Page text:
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In this Harm Reduction Digest Sheridan, Butler, Wilkins and Russell address the emergent phenomenon of so-called 'legal party pills' which have become a significant drug issue in New Zealand and elsewhere. Although banned in a number of countries, they are currently legally available in New Zealand where they are marketed as 'safe' alternatives' to(More)
BACKGROUND Benzylpiperazine (BZP) is the psychoactive ingredient in a range of 'legal highs' sold worldwide. BZP was prohibited in New Zealand in 2008. AIM To investigate the impact of the prohibition of BZP legal highs on the prevalence of BZP, replacement legal highs and other drugs. METHODS A population survey of BZP and other drugs was conducted in(More)
AIM To track trends in drug use in the New Zealand population over the past 8 years. METHOD National household surveys of drug use were conducted in New Zealand in 1998, 2001, 2003,and 2006 using the same Computer Assisted Telephone Interview (CATI) methodology. The age ranges of the random digit dial (RDD) samples from each survey wave were truncated to(More)
BACKGROUND 'Party' pills containing benzylpiperazine (BZP) and trifluoromethylphenylpiperazine (TFMPP) were sold legally in New Zealand until early 2008. Prospective studies of hospital emergency department admissions appeared to suggest that the harm from party pills was greater among South Island than North Island users. The party pill industry(More)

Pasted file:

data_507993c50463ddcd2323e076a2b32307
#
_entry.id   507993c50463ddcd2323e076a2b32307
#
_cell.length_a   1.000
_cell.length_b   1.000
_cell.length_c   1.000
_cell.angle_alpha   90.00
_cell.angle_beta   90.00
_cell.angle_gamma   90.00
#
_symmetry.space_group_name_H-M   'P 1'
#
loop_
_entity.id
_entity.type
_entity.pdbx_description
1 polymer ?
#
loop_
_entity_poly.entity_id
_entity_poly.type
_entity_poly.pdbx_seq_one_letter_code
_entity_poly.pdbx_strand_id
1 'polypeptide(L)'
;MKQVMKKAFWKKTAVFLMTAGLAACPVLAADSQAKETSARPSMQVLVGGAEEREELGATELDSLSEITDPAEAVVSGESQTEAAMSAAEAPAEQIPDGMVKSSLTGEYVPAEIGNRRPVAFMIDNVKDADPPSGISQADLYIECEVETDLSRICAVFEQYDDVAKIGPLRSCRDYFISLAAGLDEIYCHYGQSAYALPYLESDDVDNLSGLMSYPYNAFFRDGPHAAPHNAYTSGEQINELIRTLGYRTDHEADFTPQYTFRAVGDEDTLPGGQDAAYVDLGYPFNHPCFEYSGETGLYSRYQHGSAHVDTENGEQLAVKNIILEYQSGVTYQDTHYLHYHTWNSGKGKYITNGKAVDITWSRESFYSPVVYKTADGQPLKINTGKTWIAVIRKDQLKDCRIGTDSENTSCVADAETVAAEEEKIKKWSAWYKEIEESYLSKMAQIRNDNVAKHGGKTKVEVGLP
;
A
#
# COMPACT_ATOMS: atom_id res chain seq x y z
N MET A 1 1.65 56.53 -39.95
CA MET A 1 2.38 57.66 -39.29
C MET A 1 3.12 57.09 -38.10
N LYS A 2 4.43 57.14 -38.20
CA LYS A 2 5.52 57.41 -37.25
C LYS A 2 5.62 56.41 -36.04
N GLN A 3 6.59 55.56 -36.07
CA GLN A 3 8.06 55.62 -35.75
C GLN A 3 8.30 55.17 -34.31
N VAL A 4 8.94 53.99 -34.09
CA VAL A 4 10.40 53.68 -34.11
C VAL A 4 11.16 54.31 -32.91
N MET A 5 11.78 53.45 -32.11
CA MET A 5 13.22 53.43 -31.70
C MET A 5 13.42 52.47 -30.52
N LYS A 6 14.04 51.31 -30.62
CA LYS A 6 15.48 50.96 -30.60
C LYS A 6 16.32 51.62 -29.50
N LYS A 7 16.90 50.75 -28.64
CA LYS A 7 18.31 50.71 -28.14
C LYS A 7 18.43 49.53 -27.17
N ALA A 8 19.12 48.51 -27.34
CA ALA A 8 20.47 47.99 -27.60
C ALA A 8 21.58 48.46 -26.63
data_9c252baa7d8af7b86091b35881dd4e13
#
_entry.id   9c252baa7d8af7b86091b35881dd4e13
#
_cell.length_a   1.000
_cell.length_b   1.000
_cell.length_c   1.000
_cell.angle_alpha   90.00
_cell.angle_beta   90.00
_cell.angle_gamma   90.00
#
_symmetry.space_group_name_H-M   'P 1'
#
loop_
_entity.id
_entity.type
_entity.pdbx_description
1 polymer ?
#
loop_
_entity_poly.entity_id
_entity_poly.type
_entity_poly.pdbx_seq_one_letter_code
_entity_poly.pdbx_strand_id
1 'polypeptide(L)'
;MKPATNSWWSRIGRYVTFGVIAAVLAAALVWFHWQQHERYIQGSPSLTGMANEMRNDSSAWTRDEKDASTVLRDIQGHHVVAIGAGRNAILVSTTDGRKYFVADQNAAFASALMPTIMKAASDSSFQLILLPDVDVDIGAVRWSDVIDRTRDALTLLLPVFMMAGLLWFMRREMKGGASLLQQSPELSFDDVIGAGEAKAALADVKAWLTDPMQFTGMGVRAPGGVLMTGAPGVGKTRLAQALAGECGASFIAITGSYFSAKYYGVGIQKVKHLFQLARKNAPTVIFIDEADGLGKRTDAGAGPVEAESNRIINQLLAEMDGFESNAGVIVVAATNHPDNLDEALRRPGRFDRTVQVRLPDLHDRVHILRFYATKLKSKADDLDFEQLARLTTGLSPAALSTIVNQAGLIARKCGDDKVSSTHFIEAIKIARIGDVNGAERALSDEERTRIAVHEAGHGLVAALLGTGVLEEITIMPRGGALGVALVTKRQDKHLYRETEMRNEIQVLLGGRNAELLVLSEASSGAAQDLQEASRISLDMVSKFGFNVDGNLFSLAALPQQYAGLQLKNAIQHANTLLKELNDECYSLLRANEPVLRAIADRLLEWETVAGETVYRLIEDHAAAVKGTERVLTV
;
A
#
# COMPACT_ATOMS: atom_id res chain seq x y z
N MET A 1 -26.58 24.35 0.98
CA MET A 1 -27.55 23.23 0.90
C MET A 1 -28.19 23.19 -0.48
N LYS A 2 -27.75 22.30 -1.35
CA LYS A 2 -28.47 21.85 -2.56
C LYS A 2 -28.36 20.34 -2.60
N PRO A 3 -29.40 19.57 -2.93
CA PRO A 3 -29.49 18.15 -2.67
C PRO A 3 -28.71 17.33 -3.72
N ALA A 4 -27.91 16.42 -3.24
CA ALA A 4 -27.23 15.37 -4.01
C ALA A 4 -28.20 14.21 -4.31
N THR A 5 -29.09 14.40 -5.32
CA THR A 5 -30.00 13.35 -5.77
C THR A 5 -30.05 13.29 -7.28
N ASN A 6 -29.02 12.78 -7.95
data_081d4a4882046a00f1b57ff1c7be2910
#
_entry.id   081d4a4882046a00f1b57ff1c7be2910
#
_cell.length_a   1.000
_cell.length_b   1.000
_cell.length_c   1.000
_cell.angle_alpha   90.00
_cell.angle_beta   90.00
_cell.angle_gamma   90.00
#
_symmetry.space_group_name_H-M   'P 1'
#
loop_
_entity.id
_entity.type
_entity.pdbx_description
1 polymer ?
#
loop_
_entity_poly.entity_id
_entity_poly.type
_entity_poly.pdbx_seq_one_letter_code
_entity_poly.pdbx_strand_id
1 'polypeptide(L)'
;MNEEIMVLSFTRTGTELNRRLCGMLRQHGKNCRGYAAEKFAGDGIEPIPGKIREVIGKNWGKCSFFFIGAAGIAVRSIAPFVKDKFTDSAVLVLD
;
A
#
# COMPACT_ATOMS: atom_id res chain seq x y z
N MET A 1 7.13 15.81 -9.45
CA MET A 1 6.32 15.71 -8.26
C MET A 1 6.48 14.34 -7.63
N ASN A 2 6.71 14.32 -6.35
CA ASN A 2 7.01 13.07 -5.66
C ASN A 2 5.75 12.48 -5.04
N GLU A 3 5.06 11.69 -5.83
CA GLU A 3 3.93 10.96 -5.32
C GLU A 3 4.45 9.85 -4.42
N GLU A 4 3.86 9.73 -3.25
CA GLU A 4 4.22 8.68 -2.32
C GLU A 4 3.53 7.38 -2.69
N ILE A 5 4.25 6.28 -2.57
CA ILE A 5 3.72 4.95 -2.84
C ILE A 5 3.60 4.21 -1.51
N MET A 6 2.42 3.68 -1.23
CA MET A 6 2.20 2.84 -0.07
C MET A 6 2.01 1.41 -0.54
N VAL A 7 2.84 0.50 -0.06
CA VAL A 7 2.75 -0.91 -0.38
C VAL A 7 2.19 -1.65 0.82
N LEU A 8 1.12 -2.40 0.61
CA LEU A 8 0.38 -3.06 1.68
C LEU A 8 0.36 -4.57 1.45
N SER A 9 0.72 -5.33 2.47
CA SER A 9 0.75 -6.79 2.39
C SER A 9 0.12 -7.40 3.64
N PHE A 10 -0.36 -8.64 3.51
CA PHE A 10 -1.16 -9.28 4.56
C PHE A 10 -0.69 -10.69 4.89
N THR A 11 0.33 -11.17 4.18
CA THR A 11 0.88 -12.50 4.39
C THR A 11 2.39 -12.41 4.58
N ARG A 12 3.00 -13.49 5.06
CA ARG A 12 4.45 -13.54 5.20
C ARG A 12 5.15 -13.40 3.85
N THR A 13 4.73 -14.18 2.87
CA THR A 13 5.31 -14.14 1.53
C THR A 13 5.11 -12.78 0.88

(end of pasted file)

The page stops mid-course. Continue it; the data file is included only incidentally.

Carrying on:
This paper aims to set out some of the policy and public health issues raised by the appearance of a wide range of emergent psychoactive substances of diverse origin, effect and risk profile (commonly referred to as 'legal highs'). It will start by considering what is meant by the term 'legal highs' and consider the historical context that has framed their(More)
BACKGROUND Legal highs containing benzylpiperazine (BZP) were widely sold in New Zealand until BZP was prohibited in 2008. We examined the impact the prohibition had on the availability and price of BZP over following years. METHODS Two national population surveys of BZP use were conducted in 2006 and 2009. Four annual targeted surveys of frequent drug(More)
AIMS To examine changes in the use of ecstasy, current conditions of supply, harms resulting from use, and the demographics of users. METHODS National Drug Surveys were conducted in 1998 and 2001. In each survey, a representative national sample of approximately 5500 people aged 15-45 years were asked about their drug use, including ecstasy use, using a(More)
AIM To examine the impact of the emergence of cannabis 'tinny' houses on the use and sale of cannabis and other illicit drugs in New Zealand. METHOD A national sample of 5800 people aged 13-45 years were interviewed about their drug use using a computer-assisted telephone interview (CATI) system as part of the 2001 National Drug Survey. A question on(More)
New data collected on the procurement and purchase of cannabis in the 2001 New Zealand National Drug Survey are used to estimate the dollar value of the illicit market for cannabis as well conduct other economic analyses of the illicit purchase of cannabis in New Zealand. Eighty-four per cent of last-year cannabis users received at least some of their(More)
An intrinsic drawback with the use of a computer-assisted telephone interview (CATI) survey methodology is that people who live in households without a connected landline telephone are excluded from the survey sample. This paper presents a pilot of the feasibility of a computer-assisted cell-phone interview (CACI) methodology designed to survey people(More)